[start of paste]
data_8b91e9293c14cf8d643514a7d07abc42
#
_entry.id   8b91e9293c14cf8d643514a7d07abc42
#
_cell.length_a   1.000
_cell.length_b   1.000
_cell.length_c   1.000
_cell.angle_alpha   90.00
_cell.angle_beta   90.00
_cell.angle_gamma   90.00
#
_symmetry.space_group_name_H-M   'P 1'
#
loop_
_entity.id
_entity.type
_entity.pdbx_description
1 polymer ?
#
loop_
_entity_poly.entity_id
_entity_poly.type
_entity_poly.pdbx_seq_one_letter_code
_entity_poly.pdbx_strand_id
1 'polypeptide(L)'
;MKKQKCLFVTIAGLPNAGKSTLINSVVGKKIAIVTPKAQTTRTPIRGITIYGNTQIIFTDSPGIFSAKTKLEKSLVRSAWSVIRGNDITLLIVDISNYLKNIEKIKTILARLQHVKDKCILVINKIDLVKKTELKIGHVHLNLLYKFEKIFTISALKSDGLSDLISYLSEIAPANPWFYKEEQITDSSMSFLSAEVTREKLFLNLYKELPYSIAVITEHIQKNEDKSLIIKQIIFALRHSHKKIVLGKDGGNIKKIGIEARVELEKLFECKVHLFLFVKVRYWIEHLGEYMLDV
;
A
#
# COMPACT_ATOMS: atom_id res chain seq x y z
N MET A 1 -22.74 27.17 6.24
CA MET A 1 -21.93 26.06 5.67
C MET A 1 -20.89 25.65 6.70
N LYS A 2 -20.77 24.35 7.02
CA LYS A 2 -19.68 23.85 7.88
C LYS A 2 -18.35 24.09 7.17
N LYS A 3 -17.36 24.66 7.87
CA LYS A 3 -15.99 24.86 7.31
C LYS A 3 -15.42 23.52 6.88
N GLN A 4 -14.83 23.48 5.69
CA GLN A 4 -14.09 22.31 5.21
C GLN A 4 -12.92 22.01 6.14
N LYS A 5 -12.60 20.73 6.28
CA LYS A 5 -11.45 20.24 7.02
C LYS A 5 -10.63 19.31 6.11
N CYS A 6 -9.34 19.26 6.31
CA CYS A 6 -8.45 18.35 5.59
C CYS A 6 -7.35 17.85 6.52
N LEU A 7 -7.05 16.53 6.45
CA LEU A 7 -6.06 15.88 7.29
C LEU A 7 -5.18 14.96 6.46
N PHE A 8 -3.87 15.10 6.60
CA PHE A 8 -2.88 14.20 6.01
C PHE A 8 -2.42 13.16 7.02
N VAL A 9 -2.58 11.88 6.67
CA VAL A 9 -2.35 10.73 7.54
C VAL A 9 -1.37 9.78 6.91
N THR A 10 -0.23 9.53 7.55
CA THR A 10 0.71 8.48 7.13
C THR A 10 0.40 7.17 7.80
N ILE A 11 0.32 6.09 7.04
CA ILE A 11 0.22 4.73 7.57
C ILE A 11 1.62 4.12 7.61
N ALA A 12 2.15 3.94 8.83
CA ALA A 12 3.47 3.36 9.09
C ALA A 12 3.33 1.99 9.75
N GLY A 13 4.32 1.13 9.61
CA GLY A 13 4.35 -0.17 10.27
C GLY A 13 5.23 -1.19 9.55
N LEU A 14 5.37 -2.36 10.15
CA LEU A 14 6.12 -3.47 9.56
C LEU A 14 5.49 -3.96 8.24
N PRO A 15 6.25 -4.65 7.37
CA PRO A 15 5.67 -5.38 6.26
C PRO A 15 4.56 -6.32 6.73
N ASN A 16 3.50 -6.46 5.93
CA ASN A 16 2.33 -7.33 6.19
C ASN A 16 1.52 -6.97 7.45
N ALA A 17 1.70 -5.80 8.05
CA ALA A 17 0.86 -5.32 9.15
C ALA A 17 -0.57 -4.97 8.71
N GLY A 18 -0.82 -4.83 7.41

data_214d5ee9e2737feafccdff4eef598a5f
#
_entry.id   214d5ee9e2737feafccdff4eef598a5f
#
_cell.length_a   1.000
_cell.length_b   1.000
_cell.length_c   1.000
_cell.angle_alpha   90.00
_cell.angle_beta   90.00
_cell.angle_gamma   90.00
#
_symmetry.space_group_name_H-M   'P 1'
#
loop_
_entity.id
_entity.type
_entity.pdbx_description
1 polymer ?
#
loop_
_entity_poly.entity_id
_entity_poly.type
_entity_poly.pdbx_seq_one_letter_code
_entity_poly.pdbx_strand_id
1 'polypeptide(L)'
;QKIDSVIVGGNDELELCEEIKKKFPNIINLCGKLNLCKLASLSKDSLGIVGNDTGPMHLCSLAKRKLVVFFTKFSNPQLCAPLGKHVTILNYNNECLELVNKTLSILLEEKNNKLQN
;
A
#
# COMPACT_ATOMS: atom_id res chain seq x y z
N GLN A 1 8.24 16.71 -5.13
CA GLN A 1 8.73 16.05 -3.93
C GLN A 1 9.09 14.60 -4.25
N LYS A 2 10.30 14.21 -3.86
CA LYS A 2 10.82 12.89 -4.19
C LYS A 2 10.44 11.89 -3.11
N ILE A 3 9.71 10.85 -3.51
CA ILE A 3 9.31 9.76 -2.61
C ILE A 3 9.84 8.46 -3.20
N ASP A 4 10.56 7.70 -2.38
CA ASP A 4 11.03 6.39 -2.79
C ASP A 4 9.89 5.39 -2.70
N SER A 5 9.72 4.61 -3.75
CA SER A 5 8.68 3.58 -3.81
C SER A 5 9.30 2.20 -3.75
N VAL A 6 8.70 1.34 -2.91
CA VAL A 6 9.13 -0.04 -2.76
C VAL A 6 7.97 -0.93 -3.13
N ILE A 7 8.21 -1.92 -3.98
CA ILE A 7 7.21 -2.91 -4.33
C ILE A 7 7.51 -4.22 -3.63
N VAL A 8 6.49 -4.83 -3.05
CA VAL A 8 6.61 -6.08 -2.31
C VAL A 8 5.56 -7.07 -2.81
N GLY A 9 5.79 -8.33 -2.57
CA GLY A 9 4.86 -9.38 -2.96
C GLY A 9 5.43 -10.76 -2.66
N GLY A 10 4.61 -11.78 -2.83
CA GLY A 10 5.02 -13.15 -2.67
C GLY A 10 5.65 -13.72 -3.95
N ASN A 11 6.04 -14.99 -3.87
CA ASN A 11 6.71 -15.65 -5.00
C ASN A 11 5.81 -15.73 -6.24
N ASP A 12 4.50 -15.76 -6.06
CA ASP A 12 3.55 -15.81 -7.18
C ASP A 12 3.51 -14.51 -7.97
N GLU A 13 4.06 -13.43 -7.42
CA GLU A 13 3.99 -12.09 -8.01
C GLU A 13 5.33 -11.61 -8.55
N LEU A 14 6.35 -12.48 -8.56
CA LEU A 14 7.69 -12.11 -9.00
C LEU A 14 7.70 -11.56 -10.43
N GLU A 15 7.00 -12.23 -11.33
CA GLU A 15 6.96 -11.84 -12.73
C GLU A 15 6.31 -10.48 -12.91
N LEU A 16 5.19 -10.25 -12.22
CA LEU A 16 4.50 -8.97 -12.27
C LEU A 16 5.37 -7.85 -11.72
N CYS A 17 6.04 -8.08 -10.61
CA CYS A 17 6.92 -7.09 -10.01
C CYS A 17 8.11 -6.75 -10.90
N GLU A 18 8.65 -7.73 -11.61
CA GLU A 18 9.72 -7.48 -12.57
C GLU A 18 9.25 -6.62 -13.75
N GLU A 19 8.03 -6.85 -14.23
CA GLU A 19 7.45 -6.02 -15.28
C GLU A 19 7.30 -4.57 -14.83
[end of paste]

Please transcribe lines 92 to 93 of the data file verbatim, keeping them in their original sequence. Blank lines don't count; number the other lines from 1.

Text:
_cell.angle_gamma   90.00
#